Gene Logsdon and Friends

City Forest Farming

In Gene's Weekly Posts on August 31, 2011 at 7:43 am

From GENE LOGSDON

One of the bright spots in our fumbling, bumbling economy is the progress of urban and suburban farming, especially in connection with farmers’ markets. But there is another aspect of this coming together of city and country that needs more innovative thinking. I was traveling through Shaker Heights and Cleveland Heights in Cleveland, Ohio, recently and was struck by how much of this beautiful, old, well-heeled residential area is really old growth forest with houses in it. And I mean real, old growth forest—lots of huge trees towering over the castle-like residences so densely that the houses are almost hidden from view.

My first thought was how much people love trees because there is considerable risk involved when these trees inevitably die or age enough so that storms drop them on the houses. My next thought was to try to calculate how much wood was growing here in this urban forest which will probably end up in a landfill. Oddly enough, the answer to both potential problems is the same.

Let us take, just for discussion purposes, five square miles of this kind of urban forest. A mile square is 640 acres, so five miles square would be 3200 acres. An acre of established woodland can produce a cord of wood a year without diminishing itself, so the experts agree. With good forestry practices it can do better than that, but let’s go with that figure. Let’s assume that every acre in this old growth urban forest would produce half a cord a year because the houses and lawns take up some of the room. So this tract in Cleveland could be producing 1600 cords of wood a year. At let’s say $200 a cord (more than that as a replacement for heating oil right now), that’s $320,000 a year.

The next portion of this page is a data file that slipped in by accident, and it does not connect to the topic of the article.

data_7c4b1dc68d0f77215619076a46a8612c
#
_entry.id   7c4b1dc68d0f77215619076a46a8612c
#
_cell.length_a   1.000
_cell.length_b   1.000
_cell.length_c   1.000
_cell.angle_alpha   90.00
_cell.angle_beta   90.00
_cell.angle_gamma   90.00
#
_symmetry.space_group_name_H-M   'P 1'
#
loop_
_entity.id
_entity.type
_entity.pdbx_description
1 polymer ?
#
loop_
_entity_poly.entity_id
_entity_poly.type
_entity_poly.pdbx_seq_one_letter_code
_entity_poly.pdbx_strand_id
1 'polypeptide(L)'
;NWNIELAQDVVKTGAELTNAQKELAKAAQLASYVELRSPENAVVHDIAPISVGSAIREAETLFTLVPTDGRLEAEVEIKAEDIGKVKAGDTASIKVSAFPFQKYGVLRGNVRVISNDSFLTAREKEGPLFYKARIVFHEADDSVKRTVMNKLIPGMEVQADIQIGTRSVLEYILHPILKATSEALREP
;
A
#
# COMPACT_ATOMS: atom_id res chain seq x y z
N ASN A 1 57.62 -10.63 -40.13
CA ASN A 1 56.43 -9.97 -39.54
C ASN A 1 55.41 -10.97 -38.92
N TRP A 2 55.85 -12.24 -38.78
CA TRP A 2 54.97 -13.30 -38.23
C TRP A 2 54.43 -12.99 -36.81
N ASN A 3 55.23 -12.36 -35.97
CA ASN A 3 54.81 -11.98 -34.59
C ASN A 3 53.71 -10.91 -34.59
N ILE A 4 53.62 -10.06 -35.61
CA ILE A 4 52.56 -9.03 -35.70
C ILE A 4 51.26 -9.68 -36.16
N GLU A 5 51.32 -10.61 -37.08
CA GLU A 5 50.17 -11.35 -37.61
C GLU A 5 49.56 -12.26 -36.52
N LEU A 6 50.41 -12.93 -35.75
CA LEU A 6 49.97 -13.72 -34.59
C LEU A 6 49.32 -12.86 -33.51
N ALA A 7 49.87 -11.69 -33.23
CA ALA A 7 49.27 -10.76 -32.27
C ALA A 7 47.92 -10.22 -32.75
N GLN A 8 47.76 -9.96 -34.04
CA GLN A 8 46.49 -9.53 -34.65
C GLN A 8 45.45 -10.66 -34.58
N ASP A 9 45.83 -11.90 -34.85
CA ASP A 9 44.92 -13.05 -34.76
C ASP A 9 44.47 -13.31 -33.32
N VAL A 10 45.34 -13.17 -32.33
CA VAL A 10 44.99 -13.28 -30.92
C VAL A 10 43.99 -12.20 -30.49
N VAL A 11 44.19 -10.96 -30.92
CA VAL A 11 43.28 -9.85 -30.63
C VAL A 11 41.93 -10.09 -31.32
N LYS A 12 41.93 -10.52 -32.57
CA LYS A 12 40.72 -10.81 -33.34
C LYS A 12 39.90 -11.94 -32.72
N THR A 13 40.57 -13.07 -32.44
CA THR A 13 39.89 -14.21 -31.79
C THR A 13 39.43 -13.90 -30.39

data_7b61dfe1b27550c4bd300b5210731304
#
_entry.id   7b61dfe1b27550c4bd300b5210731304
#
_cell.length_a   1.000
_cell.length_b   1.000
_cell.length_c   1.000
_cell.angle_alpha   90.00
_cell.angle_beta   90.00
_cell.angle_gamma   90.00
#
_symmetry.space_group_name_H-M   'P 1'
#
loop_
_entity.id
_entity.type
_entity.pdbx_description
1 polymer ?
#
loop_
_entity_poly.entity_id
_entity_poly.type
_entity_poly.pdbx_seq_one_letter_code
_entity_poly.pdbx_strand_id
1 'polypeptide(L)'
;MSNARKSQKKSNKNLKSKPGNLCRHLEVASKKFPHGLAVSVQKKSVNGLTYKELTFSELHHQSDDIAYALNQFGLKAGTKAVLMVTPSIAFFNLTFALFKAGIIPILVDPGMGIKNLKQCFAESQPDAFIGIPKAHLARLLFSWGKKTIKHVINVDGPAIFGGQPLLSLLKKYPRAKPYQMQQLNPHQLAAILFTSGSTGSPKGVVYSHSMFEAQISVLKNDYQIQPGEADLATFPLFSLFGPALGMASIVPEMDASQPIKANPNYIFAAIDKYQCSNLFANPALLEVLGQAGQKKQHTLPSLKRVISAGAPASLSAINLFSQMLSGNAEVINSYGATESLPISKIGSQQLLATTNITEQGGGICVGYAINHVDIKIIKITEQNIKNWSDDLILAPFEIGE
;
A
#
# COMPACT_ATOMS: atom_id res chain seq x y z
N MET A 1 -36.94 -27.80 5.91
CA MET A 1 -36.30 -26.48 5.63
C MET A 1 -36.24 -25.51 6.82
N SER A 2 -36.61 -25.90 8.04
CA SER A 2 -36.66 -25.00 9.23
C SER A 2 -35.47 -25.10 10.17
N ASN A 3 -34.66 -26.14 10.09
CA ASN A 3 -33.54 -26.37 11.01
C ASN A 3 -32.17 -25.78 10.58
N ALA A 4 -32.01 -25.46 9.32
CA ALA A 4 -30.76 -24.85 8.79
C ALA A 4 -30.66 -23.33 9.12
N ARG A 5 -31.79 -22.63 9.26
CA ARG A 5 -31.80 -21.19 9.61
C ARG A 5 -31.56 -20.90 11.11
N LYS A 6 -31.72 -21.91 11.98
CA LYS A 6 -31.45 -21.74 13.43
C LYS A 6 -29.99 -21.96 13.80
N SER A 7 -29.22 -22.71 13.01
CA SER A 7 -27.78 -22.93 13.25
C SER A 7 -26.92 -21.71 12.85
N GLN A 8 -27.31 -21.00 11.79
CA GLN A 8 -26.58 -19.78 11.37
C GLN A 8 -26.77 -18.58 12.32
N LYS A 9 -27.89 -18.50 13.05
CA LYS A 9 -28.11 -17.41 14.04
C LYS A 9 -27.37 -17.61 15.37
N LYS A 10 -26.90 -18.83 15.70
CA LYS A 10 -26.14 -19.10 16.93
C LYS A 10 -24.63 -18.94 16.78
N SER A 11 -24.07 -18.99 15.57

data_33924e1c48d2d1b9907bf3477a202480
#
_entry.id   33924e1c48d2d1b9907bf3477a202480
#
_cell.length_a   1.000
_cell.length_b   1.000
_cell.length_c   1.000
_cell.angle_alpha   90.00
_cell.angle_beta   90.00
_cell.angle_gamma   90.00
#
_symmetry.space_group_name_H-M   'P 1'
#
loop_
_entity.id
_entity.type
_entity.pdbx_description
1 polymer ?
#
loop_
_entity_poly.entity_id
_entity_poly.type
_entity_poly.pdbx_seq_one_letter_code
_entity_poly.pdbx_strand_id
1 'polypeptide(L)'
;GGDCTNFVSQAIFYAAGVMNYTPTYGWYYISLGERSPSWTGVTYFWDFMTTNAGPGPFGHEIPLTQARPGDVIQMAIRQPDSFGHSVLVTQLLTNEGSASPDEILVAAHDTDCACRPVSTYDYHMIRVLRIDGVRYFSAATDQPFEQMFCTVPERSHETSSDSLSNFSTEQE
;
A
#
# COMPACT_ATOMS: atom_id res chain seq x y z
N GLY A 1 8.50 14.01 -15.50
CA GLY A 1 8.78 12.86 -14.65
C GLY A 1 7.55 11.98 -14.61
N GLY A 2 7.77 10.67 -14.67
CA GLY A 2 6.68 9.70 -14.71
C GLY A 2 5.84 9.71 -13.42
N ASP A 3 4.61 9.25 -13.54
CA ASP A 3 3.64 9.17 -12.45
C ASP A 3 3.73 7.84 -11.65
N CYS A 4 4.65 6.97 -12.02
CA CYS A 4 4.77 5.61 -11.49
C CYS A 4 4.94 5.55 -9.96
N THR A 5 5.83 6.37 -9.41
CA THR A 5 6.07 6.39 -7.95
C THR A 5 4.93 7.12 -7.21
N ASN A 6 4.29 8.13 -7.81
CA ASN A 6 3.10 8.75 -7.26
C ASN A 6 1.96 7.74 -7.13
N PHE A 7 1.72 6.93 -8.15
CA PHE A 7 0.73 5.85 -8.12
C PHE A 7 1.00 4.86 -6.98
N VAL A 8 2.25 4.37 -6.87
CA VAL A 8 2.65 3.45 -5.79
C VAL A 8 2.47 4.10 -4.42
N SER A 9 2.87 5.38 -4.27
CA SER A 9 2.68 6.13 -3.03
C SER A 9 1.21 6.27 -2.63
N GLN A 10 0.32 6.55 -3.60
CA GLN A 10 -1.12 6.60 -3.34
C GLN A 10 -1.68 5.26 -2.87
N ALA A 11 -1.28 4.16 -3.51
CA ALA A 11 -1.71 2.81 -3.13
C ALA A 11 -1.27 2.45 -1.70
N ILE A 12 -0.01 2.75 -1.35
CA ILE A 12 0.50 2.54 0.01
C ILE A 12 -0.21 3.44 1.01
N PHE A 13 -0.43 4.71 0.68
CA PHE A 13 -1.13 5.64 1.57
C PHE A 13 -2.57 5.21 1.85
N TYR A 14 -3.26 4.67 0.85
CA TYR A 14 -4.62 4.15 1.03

Now try to imagine how many wooded urban acres there are in this country. We’re talking millions and millions and millions of dollars in wood mostly going to waste due to a lack of planning and management. The main problem is that we don’t think in tree time.  Humans are lucky to live 80 to 90 years. The life cycle of trees is twice that at least, but it is, nevertheless a cycle. We tend to think of our beloved trees as monuments but they are living things. We should be planting them and harvesting them on a schedule of about eighty to a hundred years to take advantage of their value as lumber or fuel while avoiding most of the possibility of storm damage. The issue is increasingly pertinent, especially now that power companies are again thinking seriously of using wood for some of its electrical generation.

The first management plan should involve the choice of trees used for urban forests. Maples and oaks, for example, are just as pretty as smaller ornamental trees but contain more BTUs for fuel and better wood for lumber. But even small trees can make good firewood, and some of them, dogwood for example, are high in BTUs or for specific wooden products. Persimmon wood used to be used for sidewalk and road pavers almost as durable as brick. It also makes beautiful golf drivers.